Report available here
Gael Linn welcomes publication of ETI’s review of Modern Languages at Key Stage 3.
Gael Linn believes that this important report clearly highlights the sentiments of both teachers and students regarding Modern Languages. It is evident from the report that students thoroughly enjoy learning languages, and that the standard of teaching is consistently excellent. However, it is further clear that teachers and students are restricted to learning and teaching within an educational system that neither recognises nor celebrates the value of language learning adequately.
Gael Linn believes that it is a welcome step forward that ETI identifies the barriers and obstacles that the teaching of languages face in our education system. The report recognises that for the study of languages at GCSE it is extremely challenging to obtain the highest grades, that language learning is often inhibited by rigid option blocks, and that it is often the case that GCSE language specifications are often oversaturated; something Gael Linn recognises clearly in the study of GCSE Irish.
The report clearly highlights the concerns that currently exist regarding the teaching of languages, and it is long overdue to rectify the inequalities in our education system for languages. This report should act as a catalyst for all educational stakeholders (The Department of Education and CCEA, in particular) to act upon the conclusions drawn by ETI in the report without delay.
Language learning has been left in a state of decline in our education system here in the North, particularly since the removal of languages as a required GCSE choice in 2004. Gael Linn opposed vociferously that decision. Simply put, a culture has been allowed to develop in which our educational system in no way celebrates the value of bilingualism or the cognitive skills developed while acquiring an additional language.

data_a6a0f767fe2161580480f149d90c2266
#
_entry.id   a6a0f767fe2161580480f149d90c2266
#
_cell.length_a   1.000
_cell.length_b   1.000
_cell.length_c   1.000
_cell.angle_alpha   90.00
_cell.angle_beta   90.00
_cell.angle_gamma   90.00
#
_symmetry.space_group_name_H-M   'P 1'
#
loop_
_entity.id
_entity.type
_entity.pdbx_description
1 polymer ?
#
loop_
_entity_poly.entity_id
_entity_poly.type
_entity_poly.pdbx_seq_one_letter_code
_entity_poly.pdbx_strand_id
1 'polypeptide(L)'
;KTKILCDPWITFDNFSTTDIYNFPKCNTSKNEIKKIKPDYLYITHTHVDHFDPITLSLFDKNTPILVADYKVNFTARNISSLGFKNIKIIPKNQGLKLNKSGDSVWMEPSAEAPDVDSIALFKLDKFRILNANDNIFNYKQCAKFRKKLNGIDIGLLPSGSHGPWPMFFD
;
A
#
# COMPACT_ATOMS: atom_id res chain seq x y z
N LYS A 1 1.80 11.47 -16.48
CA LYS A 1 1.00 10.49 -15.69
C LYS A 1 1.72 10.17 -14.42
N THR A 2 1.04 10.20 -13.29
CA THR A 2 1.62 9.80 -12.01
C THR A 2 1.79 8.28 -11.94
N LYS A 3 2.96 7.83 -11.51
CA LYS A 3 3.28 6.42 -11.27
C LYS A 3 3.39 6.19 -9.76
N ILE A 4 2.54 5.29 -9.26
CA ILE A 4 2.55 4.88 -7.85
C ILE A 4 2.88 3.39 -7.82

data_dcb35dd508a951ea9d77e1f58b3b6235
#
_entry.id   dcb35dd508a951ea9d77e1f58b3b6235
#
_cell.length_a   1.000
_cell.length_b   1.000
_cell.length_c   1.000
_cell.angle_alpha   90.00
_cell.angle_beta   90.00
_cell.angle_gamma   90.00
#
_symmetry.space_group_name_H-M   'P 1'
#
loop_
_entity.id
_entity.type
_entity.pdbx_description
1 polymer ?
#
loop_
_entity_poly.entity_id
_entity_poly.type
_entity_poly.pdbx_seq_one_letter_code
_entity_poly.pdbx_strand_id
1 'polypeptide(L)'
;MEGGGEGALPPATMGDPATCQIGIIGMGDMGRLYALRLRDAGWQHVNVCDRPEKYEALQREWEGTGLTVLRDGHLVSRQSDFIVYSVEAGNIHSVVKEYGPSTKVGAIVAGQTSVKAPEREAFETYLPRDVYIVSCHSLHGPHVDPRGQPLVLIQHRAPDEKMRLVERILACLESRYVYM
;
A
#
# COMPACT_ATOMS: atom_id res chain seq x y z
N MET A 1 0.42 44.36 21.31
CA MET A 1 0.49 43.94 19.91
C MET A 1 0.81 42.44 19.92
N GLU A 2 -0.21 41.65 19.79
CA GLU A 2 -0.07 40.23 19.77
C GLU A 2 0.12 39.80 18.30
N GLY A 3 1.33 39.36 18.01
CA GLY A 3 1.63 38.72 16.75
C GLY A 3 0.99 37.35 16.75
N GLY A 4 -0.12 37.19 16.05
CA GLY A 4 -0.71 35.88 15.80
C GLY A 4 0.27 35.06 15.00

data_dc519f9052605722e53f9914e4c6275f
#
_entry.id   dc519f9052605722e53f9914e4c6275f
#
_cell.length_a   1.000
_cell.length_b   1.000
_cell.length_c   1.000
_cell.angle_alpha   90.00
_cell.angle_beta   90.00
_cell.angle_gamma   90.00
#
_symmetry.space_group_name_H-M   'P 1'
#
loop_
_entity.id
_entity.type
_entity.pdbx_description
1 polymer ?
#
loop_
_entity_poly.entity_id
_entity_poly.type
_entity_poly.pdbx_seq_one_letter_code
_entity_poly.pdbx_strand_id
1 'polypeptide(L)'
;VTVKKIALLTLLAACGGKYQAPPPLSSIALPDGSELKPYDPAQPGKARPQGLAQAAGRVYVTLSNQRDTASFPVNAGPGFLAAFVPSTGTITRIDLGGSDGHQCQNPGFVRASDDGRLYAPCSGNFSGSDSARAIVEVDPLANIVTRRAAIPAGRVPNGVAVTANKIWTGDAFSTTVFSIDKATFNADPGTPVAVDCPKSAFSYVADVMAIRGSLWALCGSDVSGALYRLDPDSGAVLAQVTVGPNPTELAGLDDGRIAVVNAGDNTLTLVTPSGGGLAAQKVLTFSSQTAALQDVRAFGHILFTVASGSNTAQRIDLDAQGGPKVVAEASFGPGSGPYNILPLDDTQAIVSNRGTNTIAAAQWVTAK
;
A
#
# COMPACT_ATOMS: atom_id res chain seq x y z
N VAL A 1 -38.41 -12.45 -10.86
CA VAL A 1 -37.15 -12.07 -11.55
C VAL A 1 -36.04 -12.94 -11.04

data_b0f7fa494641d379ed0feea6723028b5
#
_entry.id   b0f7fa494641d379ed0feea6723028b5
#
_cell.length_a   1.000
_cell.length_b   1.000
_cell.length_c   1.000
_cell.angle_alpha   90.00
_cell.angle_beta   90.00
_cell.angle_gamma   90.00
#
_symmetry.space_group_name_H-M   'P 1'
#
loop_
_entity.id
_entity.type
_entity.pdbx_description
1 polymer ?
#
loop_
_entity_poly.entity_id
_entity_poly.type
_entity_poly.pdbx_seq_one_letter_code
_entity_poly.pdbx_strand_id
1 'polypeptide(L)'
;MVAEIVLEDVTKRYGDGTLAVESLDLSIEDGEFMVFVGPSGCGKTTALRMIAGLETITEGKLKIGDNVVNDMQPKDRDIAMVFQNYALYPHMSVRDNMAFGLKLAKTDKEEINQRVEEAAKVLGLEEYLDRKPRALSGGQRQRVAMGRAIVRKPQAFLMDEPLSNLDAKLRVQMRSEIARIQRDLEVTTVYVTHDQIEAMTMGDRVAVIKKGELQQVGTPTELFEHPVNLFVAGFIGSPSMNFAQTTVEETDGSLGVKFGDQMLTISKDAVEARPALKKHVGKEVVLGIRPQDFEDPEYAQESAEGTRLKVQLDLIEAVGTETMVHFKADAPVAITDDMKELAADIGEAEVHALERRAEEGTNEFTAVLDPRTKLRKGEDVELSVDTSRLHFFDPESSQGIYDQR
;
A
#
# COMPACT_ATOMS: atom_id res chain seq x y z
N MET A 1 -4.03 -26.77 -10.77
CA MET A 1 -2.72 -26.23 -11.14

The development of Irish as a school subject has been particularly impeded by the Department of Education NI. There is a systemic failure regarding language provision in the jurisdiction which has one of the shortest periods of recommended language learning in Europe. Our approach to languages in general and the ineffective policy for the teaching of languages at primary and post-primary levels does not follow best international practice. Sadly, students are missing out year-in-year-out.
Some students are even being asked to choose one language over another before entering Year 8 in secondary school. Gael Linn believes that each student should have the opportunity to learn more than one language and then identify their favourite based on actual contact with the languages. Furthermore, with Irish, and other languages, being in direct competition with popular practical subjects in rigid option blocks, students are often forced to choose between two of their favourite subjects. Eliminating the study of languages in this manner is having a detrimental impact on Irish, in particular, and is leading to its status being further minoritised.
This report clearly highlights the over-challenging nature of the study of Irish, particularly at GCSE level, a concern that has been articulated by An Gréasán (the subject network for the teachers of Irish) for several years now. Consequently, it is imperative that the results of the review, began by CCEA in 2019, into whether GCSE and A-level languages were marked too severely are published again without delay.
The Draft Northern Ireland Languages Strategy, which sets out recommendations for language learning in schools and was launched in 2012, is clearly highlighted in the report. Gael Linn echoes the recommendations that it is ‘timely to test the efficacy and relevance of these recommendations’ and calls for this to be the first point of action from the report.
The all too limited access our children have to languages at primary level in many schools needs to be addressed to ensure that Irish is not minoritised further. The learning of languages at the primary-level must be encouraged to allow our pupils to flourish: unfortunately, this is not occurring at present.
Gael Linn calls on the Department of Education to raise awareness on the importance and value of bilingualism and calls on the Department of Education to mirror the good practice shown by our neighbours in Wales. Gael Linn also calls for all stakeholders to have a shared vision that the learning of Irish will be ‘meaningful, enjoyable and accessible to all’ as concluded by the ETI report.